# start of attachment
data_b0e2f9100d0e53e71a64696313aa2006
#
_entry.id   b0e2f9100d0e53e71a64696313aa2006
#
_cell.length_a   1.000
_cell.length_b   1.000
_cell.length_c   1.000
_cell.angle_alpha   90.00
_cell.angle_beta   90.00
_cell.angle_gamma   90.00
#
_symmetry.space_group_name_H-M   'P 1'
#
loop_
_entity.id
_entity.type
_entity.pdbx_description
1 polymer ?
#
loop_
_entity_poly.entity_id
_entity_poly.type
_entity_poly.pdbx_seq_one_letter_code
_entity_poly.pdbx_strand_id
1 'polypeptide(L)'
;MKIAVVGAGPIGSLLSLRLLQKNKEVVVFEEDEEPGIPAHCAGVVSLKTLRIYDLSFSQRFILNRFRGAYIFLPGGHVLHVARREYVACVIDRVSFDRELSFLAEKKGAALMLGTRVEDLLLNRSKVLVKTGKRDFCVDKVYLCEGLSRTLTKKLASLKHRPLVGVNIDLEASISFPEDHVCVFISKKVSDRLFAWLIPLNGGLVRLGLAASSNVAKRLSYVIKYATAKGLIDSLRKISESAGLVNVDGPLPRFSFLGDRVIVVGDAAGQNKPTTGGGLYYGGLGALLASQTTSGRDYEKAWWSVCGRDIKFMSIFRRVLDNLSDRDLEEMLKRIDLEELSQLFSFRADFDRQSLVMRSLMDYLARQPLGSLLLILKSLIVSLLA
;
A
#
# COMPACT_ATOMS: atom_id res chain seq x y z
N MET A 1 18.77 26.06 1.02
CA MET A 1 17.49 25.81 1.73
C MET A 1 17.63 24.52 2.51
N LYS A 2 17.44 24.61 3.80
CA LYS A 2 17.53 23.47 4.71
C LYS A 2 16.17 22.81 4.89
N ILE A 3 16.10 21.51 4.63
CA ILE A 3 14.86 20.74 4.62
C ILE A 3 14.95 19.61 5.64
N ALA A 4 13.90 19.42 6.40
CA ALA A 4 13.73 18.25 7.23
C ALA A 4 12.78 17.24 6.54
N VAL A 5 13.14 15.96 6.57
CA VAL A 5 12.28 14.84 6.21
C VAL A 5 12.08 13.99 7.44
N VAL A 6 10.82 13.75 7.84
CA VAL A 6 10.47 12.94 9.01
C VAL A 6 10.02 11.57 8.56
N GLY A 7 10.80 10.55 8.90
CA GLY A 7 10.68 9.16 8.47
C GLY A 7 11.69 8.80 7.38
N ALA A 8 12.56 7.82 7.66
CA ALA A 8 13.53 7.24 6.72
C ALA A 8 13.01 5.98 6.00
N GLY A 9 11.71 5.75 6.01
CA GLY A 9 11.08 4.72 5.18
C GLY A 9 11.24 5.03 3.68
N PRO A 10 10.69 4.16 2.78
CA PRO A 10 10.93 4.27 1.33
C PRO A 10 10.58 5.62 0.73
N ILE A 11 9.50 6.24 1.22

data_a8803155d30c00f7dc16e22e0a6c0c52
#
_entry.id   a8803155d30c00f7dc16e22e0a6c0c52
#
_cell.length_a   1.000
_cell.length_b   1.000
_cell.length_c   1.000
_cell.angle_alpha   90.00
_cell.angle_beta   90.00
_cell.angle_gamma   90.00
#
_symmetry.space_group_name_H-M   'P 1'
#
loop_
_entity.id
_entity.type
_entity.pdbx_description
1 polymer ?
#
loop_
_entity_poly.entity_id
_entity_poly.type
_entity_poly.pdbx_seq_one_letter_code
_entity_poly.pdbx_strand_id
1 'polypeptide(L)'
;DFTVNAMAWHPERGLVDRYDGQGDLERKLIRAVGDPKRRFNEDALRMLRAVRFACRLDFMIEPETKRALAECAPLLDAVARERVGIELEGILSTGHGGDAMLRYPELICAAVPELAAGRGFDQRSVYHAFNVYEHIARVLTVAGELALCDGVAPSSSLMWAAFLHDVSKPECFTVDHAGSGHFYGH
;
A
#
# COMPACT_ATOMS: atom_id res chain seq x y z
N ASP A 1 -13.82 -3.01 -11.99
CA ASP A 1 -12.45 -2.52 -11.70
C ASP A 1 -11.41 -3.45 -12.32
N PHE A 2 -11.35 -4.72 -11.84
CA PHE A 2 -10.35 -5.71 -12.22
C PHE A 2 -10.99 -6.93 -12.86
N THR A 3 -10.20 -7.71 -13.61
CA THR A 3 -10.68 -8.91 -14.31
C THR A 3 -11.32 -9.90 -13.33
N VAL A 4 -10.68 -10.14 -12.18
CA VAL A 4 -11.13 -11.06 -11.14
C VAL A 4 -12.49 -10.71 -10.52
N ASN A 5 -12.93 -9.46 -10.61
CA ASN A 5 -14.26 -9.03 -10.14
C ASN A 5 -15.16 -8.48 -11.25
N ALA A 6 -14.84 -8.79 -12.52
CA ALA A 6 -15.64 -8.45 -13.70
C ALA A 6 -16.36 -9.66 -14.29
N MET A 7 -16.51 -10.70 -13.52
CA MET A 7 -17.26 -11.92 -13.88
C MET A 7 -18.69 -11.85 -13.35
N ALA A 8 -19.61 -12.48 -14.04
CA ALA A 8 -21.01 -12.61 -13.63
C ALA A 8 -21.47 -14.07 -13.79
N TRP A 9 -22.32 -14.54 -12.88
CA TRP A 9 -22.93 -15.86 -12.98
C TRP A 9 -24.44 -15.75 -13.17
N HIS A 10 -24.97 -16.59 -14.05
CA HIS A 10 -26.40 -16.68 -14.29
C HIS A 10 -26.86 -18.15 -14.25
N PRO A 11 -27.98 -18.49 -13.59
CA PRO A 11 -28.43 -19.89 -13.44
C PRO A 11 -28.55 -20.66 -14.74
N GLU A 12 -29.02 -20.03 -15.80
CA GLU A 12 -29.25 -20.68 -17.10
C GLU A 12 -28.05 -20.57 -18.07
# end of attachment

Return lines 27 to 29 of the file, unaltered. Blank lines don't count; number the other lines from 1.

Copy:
;
A
#